4“The ultimate proof of his control over this world is that he both created and sustains it.”—Ibid., 32-33.
9One might also wonder whether the judgments which are poured out upon the earth are an indication that those dwelling upon the earth have placed undue emphasis upon the earth, while neglecting its Creator. Perhaps this is an indication of the fully-developed fruit of unbridled environmentalism which includes an idolatrous worship of the earth.
11The future aspect of the kingdom is found throughout Scripture: Ps. 110:1; Dan. 7:11-14, 21-22, 25-27; Mat. 6:2; 7:21-22; 19:28; 25:31; 26:29; Mark 14:25; Luke 11:2; 19:11, 15; 21:31; 22:16-18, 29-30; 23:51; Acts 1:6-7; 14:22; 1Cor. 15:24; 2Ti. 4:1; Heb. 2:8; Rev. 3:21+; 11:15+, 17+; 12:10+; 19:20+.
12“Bauckham asserts that Revelation as a whole can be seen as the fulfillment of the first three petitions of the Lord’s Prayer: May your name be made sacred, your kingdom come, and your will be done, on earth as it is in heaven. The earthly scene, where his name is not made sacred and his will not done, is soon to be transformed by the sovereign action of the enthroned God.”—Osborne, Revelation, 33.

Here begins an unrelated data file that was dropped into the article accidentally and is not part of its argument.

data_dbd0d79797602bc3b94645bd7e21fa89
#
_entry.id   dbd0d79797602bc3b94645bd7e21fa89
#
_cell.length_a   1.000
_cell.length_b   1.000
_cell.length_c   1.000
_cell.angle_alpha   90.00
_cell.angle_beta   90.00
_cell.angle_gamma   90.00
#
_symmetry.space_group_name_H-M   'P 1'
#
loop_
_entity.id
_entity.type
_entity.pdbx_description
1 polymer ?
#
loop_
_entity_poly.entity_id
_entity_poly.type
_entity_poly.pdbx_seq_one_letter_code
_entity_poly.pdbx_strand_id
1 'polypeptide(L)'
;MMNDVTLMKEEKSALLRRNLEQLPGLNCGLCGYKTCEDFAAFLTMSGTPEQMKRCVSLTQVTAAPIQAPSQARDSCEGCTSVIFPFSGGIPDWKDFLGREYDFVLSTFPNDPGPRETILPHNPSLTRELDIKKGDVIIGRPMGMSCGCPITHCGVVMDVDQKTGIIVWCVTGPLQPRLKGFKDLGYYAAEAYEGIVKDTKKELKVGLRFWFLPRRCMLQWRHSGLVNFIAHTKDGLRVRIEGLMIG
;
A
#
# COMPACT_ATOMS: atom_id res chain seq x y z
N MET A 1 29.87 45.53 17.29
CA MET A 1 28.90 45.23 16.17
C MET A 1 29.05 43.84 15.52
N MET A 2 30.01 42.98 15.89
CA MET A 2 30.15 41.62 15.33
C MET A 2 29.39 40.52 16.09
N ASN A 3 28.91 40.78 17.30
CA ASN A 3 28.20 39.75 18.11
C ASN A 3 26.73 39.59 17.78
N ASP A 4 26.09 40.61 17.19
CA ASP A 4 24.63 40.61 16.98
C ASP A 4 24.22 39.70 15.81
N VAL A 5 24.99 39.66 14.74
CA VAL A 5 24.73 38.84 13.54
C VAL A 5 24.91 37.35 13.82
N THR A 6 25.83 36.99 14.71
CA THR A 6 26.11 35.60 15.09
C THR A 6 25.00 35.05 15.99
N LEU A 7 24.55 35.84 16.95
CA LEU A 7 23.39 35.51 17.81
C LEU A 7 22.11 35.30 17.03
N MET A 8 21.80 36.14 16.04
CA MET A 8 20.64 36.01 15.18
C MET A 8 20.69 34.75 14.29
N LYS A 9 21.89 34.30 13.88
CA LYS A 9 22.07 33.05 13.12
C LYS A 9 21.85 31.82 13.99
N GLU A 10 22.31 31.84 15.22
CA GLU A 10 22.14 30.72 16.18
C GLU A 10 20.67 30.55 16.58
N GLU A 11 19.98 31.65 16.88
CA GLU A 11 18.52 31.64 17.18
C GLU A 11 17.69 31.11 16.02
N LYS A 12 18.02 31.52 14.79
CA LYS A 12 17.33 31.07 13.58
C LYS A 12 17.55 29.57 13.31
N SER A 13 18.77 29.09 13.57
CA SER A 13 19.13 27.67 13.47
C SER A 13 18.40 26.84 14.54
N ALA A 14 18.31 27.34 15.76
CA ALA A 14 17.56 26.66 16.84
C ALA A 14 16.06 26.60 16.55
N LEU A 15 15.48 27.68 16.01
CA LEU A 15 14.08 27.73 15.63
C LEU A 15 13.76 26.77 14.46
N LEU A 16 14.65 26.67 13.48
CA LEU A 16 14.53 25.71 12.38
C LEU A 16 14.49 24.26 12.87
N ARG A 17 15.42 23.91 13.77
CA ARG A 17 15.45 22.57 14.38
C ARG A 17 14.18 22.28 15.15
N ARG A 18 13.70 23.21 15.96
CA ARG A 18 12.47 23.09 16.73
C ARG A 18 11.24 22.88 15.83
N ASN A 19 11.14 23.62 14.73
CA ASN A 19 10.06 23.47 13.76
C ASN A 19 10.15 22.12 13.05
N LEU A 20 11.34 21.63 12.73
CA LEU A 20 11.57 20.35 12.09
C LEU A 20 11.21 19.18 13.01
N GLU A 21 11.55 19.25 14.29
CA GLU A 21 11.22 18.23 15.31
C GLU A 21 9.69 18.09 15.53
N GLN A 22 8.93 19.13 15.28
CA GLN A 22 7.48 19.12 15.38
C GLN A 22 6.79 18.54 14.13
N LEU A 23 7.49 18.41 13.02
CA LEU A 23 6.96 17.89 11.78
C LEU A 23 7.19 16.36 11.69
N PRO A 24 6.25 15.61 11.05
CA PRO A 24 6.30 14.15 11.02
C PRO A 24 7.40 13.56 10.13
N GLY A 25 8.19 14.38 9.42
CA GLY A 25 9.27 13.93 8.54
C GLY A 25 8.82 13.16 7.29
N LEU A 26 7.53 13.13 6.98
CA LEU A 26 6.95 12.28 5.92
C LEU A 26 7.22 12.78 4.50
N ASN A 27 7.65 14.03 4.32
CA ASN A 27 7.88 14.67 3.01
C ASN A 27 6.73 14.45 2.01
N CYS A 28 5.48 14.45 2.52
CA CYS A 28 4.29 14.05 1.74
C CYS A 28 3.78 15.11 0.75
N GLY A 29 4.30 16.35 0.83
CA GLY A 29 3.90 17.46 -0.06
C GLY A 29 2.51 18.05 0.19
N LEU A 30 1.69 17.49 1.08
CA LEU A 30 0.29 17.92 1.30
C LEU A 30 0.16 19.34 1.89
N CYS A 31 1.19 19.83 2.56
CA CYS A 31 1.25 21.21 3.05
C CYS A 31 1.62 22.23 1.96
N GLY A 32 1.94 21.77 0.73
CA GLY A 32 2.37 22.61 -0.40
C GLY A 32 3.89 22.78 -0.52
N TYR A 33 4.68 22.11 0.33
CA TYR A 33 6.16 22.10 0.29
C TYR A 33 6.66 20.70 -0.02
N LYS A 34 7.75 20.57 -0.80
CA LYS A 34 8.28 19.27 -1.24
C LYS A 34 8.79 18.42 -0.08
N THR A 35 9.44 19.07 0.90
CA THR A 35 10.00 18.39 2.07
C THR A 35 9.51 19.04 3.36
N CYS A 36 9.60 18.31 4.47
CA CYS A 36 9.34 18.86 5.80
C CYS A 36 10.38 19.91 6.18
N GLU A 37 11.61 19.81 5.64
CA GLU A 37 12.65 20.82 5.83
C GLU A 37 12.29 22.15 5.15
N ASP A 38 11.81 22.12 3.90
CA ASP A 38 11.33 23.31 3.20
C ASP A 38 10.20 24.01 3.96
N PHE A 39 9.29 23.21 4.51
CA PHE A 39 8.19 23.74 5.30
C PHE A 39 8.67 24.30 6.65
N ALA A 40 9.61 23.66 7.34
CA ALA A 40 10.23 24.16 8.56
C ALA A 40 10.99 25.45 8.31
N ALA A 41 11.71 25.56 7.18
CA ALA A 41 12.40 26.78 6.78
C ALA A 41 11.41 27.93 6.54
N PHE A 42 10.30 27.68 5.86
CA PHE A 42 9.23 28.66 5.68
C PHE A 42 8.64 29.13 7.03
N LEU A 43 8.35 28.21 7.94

17“The papacy has ever grasped at ‘temporal power.’ She wants to rule the world now, before Christ comes—thus proving herself false; . . . God’s saints, with their Lord, await expectantly the Father’s time.”—William R. Newell, Revelation: Chapter by Chapter (Grand Rapids, MI: Kregel Publications, 1994,c1935), 60.
18This is known as the doctrine of imminency which states that the return of Jesus for His church (the Rapture) can occur at any moment without warning. There are no preconditions—events which must transpire—before He comes. The pretribulation rapture position is the only position which preserves the doctrine of imminency in that every other rapture position holds that the Rapture takes place after the beginning of the Tribulation. If Jesus could truly come “tonight,” but the Tribulation (Daniel’s 70th week) cannot start until Antichrist signs a covenant with Israel (Dan. 9:27), then mid- or post-tribulation Rapture is not ‘imminent.’ NT passages which teach the imminency of His return include: 1Cor. 1:7; 4:5; 15:51-52; 16:22; Php. 3:20; 4:5; 1Th. 1:10; 2Th. 3:10-12; Tit. 2:13; Jas. 5:7-9; 1Jn. 2:28; Rev. 3:11+; 22:7+, 12+, 17+, 20+.